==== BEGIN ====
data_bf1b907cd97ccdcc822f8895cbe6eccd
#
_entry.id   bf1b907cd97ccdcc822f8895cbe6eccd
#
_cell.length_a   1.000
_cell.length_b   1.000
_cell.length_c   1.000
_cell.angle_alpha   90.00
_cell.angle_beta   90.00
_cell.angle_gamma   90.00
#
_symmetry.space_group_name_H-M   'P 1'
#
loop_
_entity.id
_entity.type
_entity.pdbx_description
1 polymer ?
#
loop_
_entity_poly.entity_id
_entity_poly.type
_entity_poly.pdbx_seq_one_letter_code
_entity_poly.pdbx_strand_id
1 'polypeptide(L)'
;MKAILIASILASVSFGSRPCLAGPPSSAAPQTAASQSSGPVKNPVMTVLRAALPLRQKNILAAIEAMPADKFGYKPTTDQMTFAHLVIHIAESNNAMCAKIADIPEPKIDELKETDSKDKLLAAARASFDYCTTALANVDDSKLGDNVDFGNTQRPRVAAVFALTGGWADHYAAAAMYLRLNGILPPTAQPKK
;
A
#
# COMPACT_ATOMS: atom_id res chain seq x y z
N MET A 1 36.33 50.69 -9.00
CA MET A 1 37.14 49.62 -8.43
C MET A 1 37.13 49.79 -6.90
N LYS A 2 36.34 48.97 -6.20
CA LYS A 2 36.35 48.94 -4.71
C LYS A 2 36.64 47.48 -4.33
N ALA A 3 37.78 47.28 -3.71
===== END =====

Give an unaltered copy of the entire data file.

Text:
data_bf1b907cd97ccdcc822f8895cbe6eccd
#
_entry.id   bf1b907cd97ccdcc822f8895cbe6eccd
#
_cell.length_a   1.000
_cell.length_b   1.000
_cell.length_c   1.000
_cell.angle_alpha   90.00
_cell.angle_beta   90.00
_cell.angle_gamma   90.00
#
_symmetry.space_group_name_H-M   'P 1'
#
loop_
_entity.id
_entity.type
_entity.pdbx_description
1 polymer ?
#
loop_
_entity_poly.entity_id
_entity_poly.type
_entity_poly.pdbx_seq_one_letter_code
_entity_poly.pdbx_strand_id
1 'polypeptide(L)'
;MKAILIASILASVSFGSRPCLAGPPSSAAPQTAASQSSGPVKNPVMTVLRAALPLRQKNILAAIEAMPADKFGYKPTTDQMTFAHLVIHIAESNNAMCAKIADIPEPKIDELKETDSKDKLLAAARASFDYCTTALANVDDSKLGDNVDFGNTQRPRVAAVFALTGGWADHYAAAAMYLRLNGILPPTAQPKK
;
A
#
# COMPACT_ATOMS: atom_id res chain seq x y z
N MET A 1 36.33 50.69 -9.00
CA MET A 1 37.14 49.62 -8.43
C MET A 1 37.13 49.79 -6.90
N LYS A 2 36.34 48.97 -6.20
CA LYS A 2 36.35 48.94 -4.71
C LYS A 2 36.64 47.48 -4.33
N ALA A 3 37.78 47.28 -3.71